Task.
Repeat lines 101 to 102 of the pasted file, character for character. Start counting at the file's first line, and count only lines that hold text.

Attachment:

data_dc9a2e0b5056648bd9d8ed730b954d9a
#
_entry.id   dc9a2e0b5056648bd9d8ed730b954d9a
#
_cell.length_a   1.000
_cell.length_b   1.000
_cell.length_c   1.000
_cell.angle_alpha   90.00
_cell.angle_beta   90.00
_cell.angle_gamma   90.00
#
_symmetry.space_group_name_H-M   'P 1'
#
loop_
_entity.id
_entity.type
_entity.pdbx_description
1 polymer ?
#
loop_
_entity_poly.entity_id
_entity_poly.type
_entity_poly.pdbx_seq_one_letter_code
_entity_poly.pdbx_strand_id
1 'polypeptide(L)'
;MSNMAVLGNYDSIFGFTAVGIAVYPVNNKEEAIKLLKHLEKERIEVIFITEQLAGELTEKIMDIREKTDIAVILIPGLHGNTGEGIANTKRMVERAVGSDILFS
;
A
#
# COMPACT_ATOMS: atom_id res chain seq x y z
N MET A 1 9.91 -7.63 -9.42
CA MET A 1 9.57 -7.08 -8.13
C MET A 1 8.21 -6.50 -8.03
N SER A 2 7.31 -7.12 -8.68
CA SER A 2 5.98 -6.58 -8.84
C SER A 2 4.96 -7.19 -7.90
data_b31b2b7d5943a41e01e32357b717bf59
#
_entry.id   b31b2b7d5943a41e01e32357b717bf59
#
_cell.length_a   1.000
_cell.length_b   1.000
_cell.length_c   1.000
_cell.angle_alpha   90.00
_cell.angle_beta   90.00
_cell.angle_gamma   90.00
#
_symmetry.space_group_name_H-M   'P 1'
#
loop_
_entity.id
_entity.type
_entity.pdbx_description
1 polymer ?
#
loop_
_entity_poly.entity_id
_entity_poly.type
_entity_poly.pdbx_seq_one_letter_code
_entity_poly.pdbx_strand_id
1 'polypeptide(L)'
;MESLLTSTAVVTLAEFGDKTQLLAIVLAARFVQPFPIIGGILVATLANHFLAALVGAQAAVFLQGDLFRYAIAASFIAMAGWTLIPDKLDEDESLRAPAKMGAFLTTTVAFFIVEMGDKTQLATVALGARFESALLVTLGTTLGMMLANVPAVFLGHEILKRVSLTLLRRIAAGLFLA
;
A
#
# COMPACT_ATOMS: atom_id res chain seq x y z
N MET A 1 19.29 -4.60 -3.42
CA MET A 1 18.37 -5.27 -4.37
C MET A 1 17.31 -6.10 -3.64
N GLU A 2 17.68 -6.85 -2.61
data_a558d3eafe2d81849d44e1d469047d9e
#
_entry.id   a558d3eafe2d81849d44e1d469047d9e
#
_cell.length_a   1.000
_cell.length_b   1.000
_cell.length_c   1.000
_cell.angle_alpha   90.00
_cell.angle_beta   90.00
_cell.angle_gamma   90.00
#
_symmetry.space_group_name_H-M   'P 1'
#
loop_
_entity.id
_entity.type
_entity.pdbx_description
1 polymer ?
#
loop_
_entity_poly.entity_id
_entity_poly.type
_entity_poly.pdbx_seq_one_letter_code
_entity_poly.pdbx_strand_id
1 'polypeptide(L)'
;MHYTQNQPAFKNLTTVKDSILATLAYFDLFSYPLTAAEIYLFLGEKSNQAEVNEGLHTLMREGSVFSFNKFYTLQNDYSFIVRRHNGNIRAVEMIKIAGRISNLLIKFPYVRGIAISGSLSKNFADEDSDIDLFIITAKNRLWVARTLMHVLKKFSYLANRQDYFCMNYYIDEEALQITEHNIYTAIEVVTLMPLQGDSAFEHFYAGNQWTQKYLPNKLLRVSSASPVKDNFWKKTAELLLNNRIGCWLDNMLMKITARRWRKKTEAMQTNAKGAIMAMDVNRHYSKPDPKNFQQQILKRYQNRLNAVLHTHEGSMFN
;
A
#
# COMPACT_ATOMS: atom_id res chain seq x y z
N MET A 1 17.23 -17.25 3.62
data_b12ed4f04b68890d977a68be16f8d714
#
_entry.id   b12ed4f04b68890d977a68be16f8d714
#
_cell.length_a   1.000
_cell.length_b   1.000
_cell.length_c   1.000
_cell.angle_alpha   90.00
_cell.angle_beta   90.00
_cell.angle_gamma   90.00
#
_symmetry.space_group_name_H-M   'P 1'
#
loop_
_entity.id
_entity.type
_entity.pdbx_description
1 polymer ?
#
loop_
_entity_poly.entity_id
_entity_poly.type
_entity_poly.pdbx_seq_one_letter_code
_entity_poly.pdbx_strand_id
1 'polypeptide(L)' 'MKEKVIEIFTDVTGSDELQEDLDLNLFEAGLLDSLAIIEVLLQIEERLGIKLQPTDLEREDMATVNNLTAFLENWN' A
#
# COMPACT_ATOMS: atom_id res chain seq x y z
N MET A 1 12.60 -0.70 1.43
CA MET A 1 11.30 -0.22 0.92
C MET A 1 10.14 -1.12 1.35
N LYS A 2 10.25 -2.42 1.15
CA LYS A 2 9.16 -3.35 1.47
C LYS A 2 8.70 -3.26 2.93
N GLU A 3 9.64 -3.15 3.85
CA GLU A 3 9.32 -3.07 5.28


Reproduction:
N MET A 1 17.23 -17.25 3.62
data_b12ed4f04b68890d977a68be16f8d714